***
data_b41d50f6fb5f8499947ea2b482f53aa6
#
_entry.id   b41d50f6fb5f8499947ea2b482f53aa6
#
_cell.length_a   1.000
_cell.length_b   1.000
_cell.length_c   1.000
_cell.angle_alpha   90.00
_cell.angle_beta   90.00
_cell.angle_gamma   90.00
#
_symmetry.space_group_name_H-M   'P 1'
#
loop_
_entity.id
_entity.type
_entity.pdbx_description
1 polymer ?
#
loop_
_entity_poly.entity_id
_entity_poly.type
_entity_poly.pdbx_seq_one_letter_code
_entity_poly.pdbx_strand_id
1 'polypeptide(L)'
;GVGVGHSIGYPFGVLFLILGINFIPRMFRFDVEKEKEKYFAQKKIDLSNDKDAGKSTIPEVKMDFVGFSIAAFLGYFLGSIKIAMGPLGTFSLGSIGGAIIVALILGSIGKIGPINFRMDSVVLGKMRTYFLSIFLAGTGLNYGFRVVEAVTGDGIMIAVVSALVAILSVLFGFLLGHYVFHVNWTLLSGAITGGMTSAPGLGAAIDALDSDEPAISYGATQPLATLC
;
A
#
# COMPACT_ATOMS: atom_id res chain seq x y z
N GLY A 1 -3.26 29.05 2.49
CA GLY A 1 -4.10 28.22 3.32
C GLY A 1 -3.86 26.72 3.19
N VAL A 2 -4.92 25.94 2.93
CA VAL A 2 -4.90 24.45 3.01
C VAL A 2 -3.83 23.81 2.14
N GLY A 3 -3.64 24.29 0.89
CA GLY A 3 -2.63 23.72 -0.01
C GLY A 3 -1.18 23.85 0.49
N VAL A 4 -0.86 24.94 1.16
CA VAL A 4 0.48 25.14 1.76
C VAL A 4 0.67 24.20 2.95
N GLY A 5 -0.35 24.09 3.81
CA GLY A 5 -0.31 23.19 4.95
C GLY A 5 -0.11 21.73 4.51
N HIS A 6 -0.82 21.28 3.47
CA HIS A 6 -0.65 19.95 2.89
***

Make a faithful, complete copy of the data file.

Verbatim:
data_b41d50f6fb5f8499947ea2b482f53aa6
#
_entry.id   b41d50f6fb5f8499947ea2b482f53aa6
#
_cell.length_a   1.000
_cell.length_b   1.000
_cell.length_c   1.000
_cell.angle_alpha   90.00
_cell.angle_beta   90.00
_cell.angle_gamma   90.00
#
_symmetry.space_group_name_H-M   'P 1'
#
loop_
_entity.id
_entity.type
_entity.pdbx_description
1 polymer ?
#
loop_
_entity_poly.entity_id
_entity_poly.type
_entity_poly.pdbx_seq_one_letter_code
_entity_poly.pdbx_strand_id
1 'polypeptide(L)'
;GVGVGHSIGYPFGVLFLILGINFIPRMFRFDVEKEKEKYFAQKKIDLSNDKDAGKSTIPEVKMDFVGFSIAAFLGYFLGSIKIAMGPLGTFSLGSIGGAIIVALILGSIGKIGPINFRMDSVVLGKMRTYFLSIFLAGTGLNYGFRVVEAVTGDGIMIAVVSALVAILSVLFGFLLGHYVFHVNWTLLSGAITGGMTSAPGLGAAIDALDSDEPAISYGATQPLATLC
;
A
#
# COMPACT_ATOMS: atom_id res chain seq x y z
N GLY A 1 -3.26 29.05 2.49
CA GLY A 1 -4.10 28.22 3.32
C GLY A 1 -3.86 26.72 3.19
N VAL A 2 -4.92 25.94 2.93
CA VAL A 2 -4.90 24.45 3.01
C VAL A 2 -3.83 23.81 2.14
N GLY A 3 -3.64 24.29 0.89
CA GLY A 3 -2.63 23.72 -0.01
C GLY A 3 -1.18 23.85 0.49
N VAL A 4 -0.86 24.94 1.16
CA VAL A 4 0.48 25.14 1.76
C VAL A 4 0.67 24.20 2.95
N GLY A 5 -0.35 24.09 3.81
CA GLY A 5 -0.31 23.19 4.95
C GLY A 5 -0.11 21.73 4.51
N HIS A 6 -0.82 21.28 3.47
CA HIS A 6 -0.65 19.95 2.89